Author Topic: Need some sage advice about Safety Green 50/50's  (Read 7109 times)

Offline squeegee

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Need some sage advice about Safety Green 50/50's
« on: May 04, 2011, 01:03:22 PM »
Recently I did a run of about 300 safety green g200's (they are 50/50's), it was a left chest about 4 x 4 and a full back about 13 x 13, a heavy coverage design.  The ink colors were black, flo orange and flo blue.

The customer says the flo blue on the backs of the shirts looks teal, and is swearing it's a different ink color, the fronts look right, flo blue.  I'm guessing dye migration, but I haven't seen the shirts yet.

This is how we set it up, black plastisol 150s, wilflex polywhite 150S underbase, flash, 110/71 same underbase polywhite, flash, rutland m2 flo blue 150s, double stroke, flash, rutland m2 flo orange double stroke.  Initially we wanted to run underbase grey in the first screen but were seeing a slight grey edge from the base which was affecting the design.

We ran 3 flashes because the flo inks needed a double stroke to look bright so WOW would have been a smearing nightmare. 

I didn't see every shirt coming out of the dryer, but the ones I saw looked fine.  We did the backs first, then the left chest.  We had our dryer set for curing poly garments which historically gives us no dye migration issues.

Here's a snipet of the design:



I'm wondering if anyone has suggestions or experience printing safety green?

TIA


Offline JBLUE

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Re: Need some sage advice about Safety Green 50/50's
« Reply #1 on: May 04, 2011, 01:23:04 PM »
I have not had an issue with those and poly white. In fact I just did a sh!tload of pink and red camo t's and the poly held the dye back with no problems. It would be nice to see a pic of the shirt when you get one.
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Offline Dottonedan

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Re: Need some sage advice about Safety Green 50/50's
« Reply #2 on: May 04, 2011, 01:34:15 PM »
Quote

The customer says the flo blue on the backs of the shirts looks teal, and is swearing it's a different ink color, the fronts look right, flo blue.  I'm guessing dye migration, but I haven't seen the shirts yet.

The fact that the front looks right and the back does not (indicates that it is not dye migration) unless you used a low bleed on the base (on the pocket print, but not on the back). If all were the same low bleed whites then it should be consistent. 1st, I don't think that the Safety Yellow shirts migrate or if it does, it's not a very dark color to notice that much. (if it did, however, it would most certainly turn your flo blue inks to a green).

I have and use many safety yellow tees/polos and wash them every day with no bleed onto other garments or in my wash water. (I work our church parking lot on Sundays).

I am not questioning your logic, but I don't understand why you would have two hits of white and two flashes for a Safety yellow tee. It should be enough just with one white and one flash and that white would only need to be on a 230 at most.

Quote
This is how we set it up, black plastisol 150s, wilflex polywhite 150S underbase, flash, 110/71 same underbase polywhite, flash, rutland m2 flo blue 150s, double stroke, flash, rutland m2 flo orange double stroke.  Initially we wanted to run underbase grey in the first screen but were seeing a slight grey edge from the base which was affecting the design.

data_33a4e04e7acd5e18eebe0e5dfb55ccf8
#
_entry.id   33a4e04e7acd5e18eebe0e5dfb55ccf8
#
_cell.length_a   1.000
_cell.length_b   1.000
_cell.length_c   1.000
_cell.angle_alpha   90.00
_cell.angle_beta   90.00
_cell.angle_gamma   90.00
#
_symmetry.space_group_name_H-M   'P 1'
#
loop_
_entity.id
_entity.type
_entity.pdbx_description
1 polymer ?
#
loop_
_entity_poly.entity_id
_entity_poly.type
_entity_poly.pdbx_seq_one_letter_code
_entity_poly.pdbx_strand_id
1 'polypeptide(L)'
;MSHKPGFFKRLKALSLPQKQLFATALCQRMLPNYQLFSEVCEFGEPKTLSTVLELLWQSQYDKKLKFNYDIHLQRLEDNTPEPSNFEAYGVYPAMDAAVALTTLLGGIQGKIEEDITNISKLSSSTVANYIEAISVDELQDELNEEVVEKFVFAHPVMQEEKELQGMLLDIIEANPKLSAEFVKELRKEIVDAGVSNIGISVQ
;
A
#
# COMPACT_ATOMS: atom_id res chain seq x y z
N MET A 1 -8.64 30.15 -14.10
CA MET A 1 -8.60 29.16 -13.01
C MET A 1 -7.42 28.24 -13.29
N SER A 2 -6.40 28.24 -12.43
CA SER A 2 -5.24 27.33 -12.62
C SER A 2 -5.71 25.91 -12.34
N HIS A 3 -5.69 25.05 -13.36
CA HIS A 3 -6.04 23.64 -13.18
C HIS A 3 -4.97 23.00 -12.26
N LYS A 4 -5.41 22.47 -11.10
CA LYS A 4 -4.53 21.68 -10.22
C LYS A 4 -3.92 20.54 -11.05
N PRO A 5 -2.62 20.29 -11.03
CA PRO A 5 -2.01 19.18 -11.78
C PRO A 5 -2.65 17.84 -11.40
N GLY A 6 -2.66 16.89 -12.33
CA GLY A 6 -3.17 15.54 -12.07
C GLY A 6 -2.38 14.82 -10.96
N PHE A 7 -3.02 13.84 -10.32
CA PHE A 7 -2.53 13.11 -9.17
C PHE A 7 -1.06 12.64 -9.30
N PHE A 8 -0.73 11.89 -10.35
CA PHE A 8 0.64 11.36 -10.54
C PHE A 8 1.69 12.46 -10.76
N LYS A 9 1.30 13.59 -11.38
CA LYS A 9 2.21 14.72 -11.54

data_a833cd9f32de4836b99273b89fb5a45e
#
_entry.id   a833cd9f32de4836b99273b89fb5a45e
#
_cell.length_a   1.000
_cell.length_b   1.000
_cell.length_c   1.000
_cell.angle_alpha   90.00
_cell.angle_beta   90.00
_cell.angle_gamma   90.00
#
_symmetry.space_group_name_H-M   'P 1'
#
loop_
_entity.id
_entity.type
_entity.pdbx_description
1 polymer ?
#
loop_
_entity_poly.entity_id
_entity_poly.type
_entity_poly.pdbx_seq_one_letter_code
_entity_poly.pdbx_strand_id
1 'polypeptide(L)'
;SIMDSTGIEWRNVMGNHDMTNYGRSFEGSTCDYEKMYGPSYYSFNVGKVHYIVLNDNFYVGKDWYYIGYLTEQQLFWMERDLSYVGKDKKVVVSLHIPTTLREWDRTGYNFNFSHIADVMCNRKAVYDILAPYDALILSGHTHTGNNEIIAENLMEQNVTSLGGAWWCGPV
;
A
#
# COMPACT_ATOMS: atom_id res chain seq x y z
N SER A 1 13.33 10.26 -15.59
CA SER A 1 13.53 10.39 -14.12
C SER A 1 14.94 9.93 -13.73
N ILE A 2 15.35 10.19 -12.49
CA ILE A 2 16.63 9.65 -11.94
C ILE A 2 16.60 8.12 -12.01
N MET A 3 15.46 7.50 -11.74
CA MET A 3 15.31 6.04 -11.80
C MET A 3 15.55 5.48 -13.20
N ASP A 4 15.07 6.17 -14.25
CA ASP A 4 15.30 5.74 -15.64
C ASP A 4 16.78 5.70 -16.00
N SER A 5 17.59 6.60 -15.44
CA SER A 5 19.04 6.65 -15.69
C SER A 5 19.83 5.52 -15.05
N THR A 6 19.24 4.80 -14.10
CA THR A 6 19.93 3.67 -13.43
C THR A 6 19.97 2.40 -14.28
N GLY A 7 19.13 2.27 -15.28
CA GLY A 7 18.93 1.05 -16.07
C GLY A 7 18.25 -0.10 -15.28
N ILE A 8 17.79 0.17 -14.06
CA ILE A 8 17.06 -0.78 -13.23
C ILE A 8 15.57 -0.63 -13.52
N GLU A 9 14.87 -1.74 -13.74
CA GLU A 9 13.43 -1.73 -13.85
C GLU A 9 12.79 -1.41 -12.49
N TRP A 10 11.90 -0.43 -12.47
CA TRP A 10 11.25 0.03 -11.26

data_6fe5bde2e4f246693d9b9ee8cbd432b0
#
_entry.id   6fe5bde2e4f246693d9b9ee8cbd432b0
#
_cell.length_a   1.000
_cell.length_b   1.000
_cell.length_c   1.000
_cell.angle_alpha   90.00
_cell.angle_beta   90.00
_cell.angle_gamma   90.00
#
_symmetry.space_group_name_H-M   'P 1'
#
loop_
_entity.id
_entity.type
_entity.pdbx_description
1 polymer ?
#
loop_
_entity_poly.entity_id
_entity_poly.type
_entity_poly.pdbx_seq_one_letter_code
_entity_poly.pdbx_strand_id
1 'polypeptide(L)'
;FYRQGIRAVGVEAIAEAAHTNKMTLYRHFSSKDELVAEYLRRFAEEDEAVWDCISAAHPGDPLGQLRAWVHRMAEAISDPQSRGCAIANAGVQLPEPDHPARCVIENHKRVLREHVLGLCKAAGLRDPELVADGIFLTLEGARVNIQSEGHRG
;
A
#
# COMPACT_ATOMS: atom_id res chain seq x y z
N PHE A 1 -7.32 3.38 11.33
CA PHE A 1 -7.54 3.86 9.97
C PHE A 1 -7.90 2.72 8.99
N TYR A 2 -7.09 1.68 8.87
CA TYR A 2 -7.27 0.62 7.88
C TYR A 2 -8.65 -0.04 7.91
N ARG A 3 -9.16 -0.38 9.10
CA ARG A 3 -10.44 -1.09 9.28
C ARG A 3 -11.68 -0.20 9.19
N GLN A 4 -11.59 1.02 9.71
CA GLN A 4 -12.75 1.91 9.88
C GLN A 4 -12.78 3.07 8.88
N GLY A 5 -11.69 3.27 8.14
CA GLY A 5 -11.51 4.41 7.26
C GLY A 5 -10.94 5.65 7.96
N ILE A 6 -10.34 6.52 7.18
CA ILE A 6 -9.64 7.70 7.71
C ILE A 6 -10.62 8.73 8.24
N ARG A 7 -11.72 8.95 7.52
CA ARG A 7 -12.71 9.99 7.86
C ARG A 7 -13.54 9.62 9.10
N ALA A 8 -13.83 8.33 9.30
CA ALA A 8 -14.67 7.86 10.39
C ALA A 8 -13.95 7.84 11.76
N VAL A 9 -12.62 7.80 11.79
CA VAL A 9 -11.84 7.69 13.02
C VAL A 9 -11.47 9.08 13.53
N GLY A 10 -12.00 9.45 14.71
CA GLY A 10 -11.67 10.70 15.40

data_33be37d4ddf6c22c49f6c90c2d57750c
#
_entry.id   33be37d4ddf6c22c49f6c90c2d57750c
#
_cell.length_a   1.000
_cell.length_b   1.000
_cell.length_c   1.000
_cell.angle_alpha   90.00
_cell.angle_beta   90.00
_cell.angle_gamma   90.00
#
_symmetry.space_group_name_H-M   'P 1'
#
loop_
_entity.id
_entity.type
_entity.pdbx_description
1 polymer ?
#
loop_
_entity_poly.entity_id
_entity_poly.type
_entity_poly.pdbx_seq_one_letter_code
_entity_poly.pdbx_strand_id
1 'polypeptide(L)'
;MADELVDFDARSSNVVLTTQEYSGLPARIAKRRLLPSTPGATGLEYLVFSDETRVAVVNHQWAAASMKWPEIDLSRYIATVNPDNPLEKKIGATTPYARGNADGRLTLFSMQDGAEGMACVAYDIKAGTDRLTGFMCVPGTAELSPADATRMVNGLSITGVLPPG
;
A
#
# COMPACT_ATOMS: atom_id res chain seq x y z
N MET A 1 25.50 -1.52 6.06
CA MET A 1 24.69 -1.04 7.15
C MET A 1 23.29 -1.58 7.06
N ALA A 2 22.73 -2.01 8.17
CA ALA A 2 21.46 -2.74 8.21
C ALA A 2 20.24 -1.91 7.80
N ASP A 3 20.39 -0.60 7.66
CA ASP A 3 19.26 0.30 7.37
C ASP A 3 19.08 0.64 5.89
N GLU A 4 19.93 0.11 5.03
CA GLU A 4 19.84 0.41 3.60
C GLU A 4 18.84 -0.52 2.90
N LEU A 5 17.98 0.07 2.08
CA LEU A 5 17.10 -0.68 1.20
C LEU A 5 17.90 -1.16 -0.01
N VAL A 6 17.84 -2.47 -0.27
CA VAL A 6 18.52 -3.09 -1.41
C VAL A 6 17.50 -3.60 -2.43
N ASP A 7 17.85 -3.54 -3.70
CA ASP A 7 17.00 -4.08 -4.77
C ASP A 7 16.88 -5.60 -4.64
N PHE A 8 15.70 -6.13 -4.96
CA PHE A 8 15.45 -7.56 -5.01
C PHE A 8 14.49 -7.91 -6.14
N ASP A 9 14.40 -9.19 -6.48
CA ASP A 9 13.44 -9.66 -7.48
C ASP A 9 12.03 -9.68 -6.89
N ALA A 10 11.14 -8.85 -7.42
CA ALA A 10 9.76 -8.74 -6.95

Over all, I think you used too thin of an ink. Maybe using more opaque inks would help.

Quote
We ran 3 flashes because the flo inks needed a double stroke to look bright so WOW would have been a smearing nightmare.

If you didn't have all of that white and flashes, I'd say that you were creating a green by doing that double stroke and driving the ink into the shirt. Take any bright yellow and add process blue or flo blue to it and you get a very bright green. The double stroke drives the inks into the shirt and makes it heavier. what you need would be a lighter stroke laying the ink (on top) of the shirt. Doing this enable you to also use a slightly higher mesh.

Keep your off contact (as close as possible) so you are also not using too much squeegee pressure.
Artist & Sim Process separator, Co owner of The Shirt Board, Past M&R Digital tech installer for I-Image machines. Over 28 yrs in the apparel industry. Apparel sales, http://www.designsbydottone.com  e-mail art@designsbydottone.com 615-821-7850

Offline tonypep

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Re: Need some sage advice about Safety Green 50/50's
« Reply #3 on: May 04, 2011, 03:42:49 PM »
Well you never know in these situations unless you're there examining all the variables but......
The statement that the back larger print looks teal and the smaller front looks correct suggests that possibly migration could occur if the back was printed first hence it went through the dryer twice (remember flourescents are very transparent by nature)
And.....flourescents are metameric in nature and are affected not only by the surrounding (shirt)color but the amount of (ink) color applied and the amountof surrounding (shirt color) which could fool the eye into thinking they are different. Unlikely but I've seen it happen.
So theres that plus what Dan said.
tp

Offline squeegee

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Re: Need some sage advice about Safety Green 50/50's
« Reply #4 on: May 04, 2011, 05:57:12 PM »
@ Tony I did consider that the migration could have been caused by the second run through the dryer, and if the migration happened on the second dryer pass, that would be a first for me but I wouldn't rule it out as a possibility.